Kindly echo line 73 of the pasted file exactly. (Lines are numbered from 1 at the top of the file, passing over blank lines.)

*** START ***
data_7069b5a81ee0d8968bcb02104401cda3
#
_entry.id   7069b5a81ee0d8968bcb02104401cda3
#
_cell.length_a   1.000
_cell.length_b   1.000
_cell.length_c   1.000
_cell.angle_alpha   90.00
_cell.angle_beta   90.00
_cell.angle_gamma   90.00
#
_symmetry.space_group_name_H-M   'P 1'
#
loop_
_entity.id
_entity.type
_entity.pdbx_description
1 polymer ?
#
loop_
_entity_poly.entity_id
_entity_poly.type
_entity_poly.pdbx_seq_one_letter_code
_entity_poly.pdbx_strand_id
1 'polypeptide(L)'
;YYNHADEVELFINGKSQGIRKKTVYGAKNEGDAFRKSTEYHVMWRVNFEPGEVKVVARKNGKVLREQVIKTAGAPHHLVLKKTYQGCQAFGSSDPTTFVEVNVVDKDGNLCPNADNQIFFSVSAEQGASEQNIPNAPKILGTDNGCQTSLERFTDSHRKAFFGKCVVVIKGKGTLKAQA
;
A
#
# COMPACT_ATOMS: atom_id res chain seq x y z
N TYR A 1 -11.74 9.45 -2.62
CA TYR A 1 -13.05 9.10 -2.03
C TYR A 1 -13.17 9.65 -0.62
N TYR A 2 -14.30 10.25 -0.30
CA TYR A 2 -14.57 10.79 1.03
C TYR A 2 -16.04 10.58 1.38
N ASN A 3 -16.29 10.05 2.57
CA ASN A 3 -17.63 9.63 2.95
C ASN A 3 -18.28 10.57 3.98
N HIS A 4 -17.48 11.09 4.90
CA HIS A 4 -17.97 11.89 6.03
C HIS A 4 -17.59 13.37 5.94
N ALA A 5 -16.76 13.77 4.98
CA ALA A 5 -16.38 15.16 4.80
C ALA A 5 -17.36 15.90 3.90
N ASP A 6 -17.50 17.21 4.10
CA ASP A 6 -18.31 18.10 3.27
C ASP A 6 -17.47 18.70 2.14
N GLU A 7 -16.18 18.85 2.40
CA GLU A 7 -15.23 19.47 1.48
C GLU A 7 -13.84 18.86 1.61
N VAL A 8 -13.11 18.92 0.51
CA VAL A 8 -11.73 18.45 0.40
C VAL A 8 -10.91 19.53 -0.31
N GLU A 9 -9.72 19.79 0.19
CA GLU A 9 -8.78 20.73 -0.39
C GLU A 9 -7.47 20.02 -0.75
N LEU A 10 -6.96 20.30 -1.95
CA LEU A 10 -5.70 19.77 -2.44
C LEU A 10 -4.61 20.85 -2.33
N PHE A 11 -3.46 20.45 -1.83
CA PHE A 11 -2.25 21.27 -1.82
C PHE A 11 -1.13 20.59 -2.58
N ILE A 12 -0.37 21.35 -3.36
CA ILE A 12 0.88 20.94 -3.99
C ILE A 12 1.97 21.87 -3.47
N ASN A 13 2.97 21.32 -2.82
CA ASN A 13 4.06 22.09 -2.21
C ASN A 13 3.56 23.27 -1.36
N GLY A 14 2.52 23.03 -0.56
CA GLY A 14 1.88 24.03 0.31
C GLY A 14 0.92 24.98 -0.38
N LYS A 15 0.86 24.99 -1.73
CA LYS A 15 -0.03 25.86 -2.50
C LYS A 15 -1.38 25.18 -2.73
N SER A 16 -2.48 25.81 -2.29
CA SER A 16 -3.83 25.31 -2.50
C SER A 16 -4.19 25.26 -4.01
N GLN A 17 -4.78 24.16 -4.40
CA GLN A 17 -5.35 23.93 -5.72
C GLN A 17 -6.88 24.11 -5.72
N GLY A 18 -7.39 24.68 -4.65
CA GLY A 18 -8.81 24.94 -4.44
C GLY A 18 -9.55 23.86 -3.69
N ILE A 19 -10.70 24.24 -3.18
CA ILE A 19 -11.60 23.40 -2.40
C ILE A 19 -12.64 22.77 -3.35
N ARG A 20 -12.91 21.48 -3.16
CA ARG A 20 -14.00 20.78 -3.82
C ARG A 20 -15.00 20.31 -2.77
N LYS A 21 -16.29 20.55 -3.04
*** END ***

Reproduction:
N LYS A 15 0.86 24.99 -1.73